DataStax Getting Ready For IPO Targeting $46B Database Market
Can you build a business around #opensource #software? You don’t have to look much further than @RedHat or @Cloudera to know that the answer is yes.
If the company is run right, it can take customers from established players and grow to the point where it’s poised to go public.
That’s what’s happening at San Mateo, Calif.-based #cloud #database #supplier @DataStax, according to my July 10 interview with CEO @BillyBosworth. (I have no financial interest in the securities mentioned in this post).
Before getting into that, let’s look at how to make money with open source software — which is concocted by unpaid developers who contribute their time and code to various projects. The code is available for free to everyone — with some stipulations.
But companies can make money in this business by building versions of the technology that can work virtually without glitches in demanding environments like corporate applications where downtime costs big money.
RedHat — with $2.9 billion in 2017 sales, $259 million in net income, and a $25.8 billion market cap — did this with the Linux operating system and other open source tools and Cloudera did the same with Hadoop — a distributed database. Sadly, Cloudera has a less distinguished financial record — with $367 million in sales, a whopping $386 million net loss, and a $2.1 billion market cap, according to Morningstar.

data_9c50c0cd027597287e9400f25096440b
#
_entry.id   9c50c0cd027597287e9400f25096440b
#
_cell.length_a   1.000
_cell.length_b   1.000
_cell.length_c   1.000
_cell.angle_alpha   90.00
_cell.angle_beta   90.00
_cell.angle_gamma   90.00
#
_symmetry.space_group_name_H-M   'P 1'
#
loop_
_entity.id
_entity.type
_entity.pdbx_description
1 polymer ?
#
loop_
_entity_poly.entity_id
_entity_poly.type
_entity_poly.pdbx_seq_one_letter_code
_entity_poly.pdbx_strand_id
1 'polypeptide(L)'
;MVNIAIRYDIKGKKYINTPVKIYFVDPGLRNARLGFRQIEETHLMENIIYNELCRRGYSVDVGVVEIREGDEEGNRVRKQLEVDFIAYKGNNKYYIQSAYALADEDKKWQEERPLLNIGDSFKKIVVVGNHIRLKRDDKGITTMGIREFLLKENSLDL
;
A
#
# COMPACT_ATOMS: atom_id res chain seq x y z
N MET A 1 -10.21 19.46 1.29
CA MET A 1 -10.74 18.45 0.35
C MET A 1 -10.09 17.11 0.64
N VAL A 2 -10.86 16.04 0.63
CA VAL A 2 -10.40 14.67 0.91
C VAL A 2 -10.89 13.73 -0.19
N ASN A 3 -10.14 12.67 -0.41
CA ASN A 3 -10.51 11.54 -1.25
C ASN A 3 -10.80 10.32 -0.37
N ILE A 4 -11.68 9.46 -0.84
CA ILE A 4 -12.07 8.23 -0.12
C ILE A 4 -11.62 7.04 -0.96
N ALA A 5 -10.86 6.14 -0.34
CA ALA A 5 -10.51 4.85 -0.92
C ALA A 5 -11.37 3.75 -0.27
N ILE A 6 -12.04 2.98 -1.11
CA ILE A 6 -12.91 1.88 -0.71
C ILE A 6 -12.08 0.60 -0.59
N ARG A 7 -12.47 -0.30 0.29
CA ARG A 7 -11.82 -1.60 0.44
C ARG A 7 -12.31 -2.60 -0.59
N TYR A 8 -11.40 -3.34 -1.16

DataStax is doing the same kind of thing with Apache Cassandra, a distributed database designed for the hybrid cloud. As a private company, I don’t know its revenues — though the company says they’re over $100 million, it’s probably losing money and its value is unknown.
Cassandra, which was originally developed by Facebook engineers, fell under the umbrella of the Apache Software Foundation starting in 2009. But in 2016, there was a parting of the ways between Apache and DataStax, according to the Register, which reports that new competitors are emerging such as ScyllaDB.
Bosworth, a former football coach who hails from Weirton, West Virginia and majored in computer science at University of Louisville on a football scholarship spent six years at Quest Software, where he was VP and GM of the database business unit.
Bosworth got solid preparation for his current role at Quest where “the database business grew from supporting traditional relational databases to a portfolio that included tools for cloud, NoSQL, columnar, and Hadoop databases, and business intelligence offerings,” he said.
Bosworth became CEO in May 2011 and by July 2018, the company had grown from below $1 million in revenue and 25 employees to “more than $100 million in revenue and over 500 employees in 15 to 20 countries.”